Proteogenomic Analysis Unveils the HLA Class I-Presented Immunopeptidome in Melanoma and EGFR-Mutant Lung Adenocarcinoma

Our body’s immune system recognizes things that are different, making tumours that show fewer differences (vs. healthy cells or tissue) harder to recognize, resulting in less vigorous immune activation. These tumours with so-called low tumour mutational burden (TMB) are less responsive to therapies that are aimed at using a patient’s own defences to rid the body of the tumour, by either removing the brakes or stimulating the immune system, as well as other therapies that rely on tumour-associated signals. Strategies and tools to identify the few differences that are present in these situations are important for the development of patient-specific immunotherapy, and immunopetidomics is poised as an excellent tool for this challenge. One of the hurdles in the development of immunopeptidomic tools is the heterogeneity of the tumour-associated signals (i.e., antigenic peptides) between patients, tissues, and diseases, resulting in challenges with traditional database search strategies for MS data. Researchers in the Guha laboratory at the National Institute for Health (NIH) are working to remove this hurdle by combing de novo peptide antigen sequencing and custom database strategies. This epitope profiling pipeline, which was presented in Molecular and Cellular Biology, uses the powerful de novo sequencing algorithms of PEAKS software and takes into consideration important post-translational modifications (PTM), sequence variants identified by whole-exome sequencing, and antigenic peptides that originate from noncoding regions of RNA. Further, by focusing on tumours with low TMB they show that a significant number of tumour-associated antigens can be identified from these therapy-resistant tumours. The use of PEAKS PTM search allowed for extensive profiling of PTM in the immunopeptides and the resultant data suggested that certain position and types of PTMs may be more prevalent, and that some PTM peptides may be discoverable by MS that are not predicted by known HLA binding algorithms. To demonstrate the strength of the MS-based epitope identification, a subset of the identified peptides were validated using HLA class I-binding assays.

How was PEAKS used?

The patient- and cell line–specific protein sequence databases (DBs) were generated using a variety of tools, as described in the Material and Methods. The de novo– assisted DB search workflow in PEAKS Studio was used with these custom databases or standard human proteome DB. As HLA peptides are not artificially digested prior to analysis the “no enzyme” setting was employed, as was the PTM search, which included 650 different variable modifications. High quality de novo sequenced peptides were selected by using the average local confidence (ALC) score filter set at 50%. Peptides were quantified using the MS1 peak area–based label-free quantitation method in the PEAKS Q module.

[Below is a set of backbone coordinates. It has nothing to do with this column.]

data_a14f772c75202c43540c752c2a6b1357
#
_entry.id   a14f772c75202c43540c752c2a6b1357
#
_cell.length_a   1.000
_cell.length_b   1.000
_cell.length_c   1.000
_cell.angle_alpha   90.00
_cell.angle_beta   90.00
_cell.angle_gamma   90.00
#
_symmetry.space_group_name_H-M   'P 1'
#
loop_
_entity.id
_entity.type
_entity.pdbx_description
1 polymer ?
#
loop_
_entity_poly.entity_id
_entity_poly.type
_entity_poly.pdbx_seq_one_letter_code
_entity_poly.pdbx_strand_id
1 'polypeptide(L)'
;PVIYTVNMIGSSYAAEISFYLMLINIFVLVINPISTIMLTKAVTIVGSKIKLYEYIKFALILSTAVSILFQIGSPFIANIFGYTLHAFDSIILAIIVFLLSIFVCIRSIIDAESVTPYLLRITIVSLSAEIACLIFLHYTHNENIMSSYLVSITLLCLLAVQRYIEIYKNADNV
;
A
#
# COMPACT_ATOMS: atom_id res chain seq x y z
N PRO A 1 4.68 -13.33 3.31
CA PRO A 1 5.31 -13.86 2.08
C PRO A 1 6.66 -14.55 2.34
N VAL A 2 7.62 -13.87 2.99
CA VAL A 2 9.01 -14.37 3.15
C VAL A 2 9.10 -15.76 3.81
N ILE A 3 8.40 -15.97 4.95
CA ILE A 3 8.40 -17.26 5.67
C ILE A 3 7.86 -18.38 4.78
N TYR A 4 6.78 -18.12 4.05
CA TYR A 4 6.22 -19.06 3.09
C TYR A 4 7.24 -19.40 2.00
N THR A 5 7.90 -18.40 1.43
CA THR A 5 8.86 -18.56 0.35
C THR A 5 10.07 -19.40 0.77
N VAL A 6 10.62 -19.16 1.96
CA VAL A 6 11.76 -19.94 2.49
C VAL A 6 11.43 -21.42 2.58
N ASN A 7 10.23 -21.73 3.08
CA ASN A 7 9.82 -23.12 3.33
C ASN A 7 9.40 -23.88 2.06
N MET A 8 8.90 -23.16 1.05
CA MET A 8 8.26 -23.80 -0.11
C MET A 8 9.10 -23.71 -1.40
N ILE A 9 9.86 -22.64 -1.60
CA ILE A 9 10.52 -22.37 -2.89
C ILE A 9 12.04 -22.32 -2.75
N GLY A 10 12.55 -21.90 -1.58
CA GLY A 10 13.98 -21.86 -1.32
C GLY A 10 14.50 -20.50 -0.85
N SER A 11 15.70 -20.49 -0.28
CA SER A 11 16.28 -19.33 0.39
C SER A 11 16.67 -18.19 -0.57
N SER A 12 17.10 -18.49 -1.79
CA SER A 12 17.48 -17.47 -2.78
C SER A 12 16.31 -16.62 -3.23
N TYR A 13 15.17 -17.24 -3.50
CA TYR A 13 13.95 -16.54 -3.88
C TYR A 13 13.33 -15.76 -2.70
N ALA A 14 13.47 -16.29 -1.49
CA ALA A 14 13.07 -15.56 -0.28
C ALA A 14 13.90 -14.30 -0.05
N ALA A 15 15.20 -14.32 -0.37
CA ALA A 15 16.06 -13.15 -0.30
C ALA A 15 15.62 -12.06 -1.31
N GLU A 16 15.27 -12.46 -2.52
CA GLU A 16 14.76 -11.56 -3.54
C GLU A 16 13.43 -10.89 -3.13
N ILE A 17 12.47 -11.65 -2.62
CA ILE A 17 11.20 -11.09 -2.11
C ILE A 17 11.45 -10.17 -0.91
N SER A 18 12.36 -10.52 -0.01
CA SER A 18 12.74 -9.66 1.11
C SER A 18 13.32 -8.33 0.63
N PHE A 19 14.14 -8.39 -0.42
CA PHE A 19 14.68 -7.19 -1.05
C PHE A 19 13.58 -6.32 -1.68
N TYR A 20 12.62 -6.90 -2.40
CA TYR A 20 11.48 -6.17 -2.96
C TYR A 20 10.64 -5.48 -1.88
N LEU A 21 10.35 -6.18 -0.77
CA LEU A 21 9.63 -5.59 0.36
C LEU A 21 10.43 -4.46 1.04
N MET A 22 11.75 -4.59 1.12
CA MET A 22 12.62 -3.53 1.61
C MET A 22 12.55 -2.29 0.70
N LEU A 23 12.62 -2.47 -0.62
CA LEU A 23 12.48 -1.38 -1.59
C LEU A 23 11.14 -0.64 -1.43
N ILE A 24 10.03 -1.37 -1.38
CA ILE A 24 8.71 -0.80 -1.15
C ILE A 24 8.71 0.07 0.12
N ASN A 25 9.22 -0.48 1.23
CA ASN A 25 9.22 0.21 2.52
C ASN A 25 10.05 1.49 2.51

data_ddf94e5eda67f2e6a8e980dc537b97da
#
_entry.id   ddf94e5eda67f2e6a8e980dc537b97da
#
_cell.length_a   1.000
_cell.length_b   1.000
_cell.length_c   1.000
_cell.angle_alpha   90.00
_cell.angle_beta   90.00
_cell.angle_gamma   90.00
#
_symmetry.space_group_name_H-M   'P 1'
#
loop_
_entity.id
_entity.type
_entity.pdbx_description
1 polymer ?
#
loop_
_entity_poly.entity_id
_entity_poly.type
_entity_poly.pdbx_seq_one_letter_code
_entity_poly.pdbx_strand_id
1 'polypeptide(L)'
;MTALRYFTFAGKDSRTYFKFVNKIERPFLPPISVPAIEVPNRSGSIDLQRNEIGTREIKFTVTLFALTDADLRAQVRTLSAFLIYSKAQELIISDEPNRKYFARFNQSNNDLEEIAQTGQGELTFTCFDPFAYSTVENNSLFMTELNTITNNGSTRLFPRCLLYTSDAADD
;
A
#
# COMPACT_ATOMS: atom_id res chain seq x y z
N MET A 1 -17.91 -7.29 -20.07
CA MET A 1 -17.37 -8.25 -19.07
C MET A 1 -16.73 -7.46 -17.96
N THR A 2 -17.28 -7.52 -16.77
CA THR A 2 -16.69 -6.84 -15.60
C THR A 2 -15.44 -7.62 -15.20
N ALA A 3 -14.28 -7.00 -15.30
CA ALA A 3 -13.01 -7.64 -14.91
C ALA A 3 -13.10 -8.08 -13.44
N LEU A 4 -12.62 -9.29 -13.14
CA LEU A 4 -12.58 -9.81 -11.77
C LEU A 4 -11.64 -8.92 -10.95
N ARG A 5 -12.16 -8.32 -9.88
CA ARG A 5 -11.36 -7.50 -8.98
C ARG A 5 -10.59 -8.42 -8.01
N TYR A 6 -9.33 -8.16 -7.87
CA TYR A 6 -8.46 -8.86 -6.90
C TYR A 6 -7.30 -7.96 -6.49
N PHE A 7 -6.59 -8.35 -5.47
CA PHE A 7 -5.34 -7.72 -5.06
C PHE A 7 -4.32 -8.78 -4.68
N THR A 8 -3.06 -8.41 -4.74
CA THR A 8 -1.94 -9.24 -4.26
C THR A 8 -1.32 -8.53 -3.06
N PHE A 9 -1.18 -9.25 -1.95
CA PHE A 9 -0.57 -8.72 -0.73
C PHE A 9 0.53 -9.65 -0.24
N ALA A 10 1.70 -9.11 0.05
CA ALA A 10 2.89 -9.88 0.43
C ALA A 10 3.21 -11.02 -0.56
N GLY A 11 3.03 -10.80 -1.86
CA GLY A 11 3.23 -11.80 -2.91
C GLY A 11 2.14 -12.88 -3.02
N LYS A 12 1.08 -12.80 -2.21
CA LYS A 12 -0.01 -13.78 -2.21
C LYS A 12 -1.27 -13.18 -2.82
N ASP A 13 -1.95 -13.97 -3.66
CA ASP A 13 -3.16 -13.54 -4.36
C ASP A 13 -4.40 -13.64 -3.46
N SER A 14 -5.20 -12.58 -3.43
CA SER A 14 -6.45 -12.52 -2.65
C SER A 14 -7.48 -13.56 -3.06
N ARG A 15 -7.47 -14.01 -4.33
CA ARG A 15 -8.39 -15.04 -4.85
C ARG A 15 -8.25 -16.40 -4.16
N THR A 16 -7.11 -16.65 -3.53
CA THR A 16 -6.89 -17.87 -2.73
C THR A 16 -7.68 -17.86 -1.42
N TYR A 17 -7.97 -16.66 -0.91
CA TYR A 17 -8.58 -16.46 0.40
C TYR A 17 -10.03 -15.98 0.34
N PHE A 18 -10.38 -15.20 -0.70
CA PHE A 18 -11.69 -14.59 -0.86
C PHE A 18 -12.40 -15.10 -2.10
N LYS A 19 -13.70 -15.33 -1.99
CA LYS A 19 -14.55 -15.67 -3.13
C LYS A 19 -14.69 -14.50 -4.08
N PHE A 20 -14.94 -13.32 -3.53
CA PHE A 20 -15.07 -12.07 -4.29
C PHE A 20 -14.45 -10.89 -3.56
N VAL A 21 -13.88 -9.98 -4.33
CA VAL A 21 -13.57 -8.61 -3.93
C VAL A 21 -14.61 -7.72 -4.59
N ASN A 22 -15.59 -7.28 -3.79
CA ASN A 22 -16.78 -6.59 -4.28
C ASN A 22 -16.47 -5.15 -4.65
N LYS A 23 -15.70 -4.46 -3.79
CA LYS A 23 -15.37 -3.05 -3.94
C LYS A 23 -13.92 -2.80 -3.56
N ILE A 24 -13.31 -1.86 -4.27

Qi YA, Maity TK, Cultraro CM, Misra V, Zhang X, Ade C, Gao S, Milewski D, Nguyen KD, Ebrahimabadi MH, Hanada KI, Khan J, Sahinalp C, Yang JC, Guha U. Proteogenomic Analysis Unveils the HLA Class I-Presented Immunopeptidome in Melanoma and EGFR-Mutant Lung Adenocarcinoma. Mol Cell Proteomics. 2021 Aug 13;20:100136. doi:10.1016/j.mcpro.2021.100136. Epub ahead of print. PMID: 34391887.


Immune checkpoint inhibitors and adoptive lymphocyte transfer-based therapies have shown great therapeutic potential in cancers with high tumor mutational burden (TMB), such as melanoma, but not in cancers with low TMB, such as mutant epidermal growth factor receptor (EGFR)-driven lung adenocarcinoma. Precision immunotherapy is an unmet need for most cancers, particularly for cancers that respond inadequately to immune checkpoint inhibitors. Here, we employed large-scale MS-based proteogenomic profiling to identify potential immunogenic human leukocyte antigen (HLA) class I-presented peptides in melanoma and EGFR-mutant lung adenocarcinoma. Similar numbers of peptides were identified from both tumor types. Cell line and patient-specific databases (DBs) were constructed using variants identified from whole-exome sequencing. A de novo search algorithm was used to interrogate the HLA class I immunopeptidome MS data. We identified 12 variant peptides and several classes of tumor-associated antigen-derived peptides. We constructed a cancer germ line (CG) antigen DB with 285 antigens. This allowed us to identify 40 class I-presented CG antigen-derived peptides. The class I immunopeptidome comprised more than 1000 post-translationally modified (PTM) peptides representing 58 different PTMs, underscoring the critical role PTMs may play in HLA binding. Finally, leveraging de novo search algorithm and an annotated long noncoding RNA (lncRNA) DB, we developed a novel lncRNA-encoded peptide discovery pipeline to identify 44 lncRNA-derived peptides that are presented by class I. We validated tandem MS spectra of select variant, CG antigen, and lncRNA-derived peptides using synthetic peptides and performed HLA class I-binding assays to demonstrate binding to class I proteins. In summary, we provide direct evidence of HLA class I presentation of a large number of variant and tumor-associated peptides in both low and high TMB cancer. These results can potentially be useful for precision immunotherapies, such as vaccine or adoptive cell therapies in melanoma and EGFR-mutant lung cancers.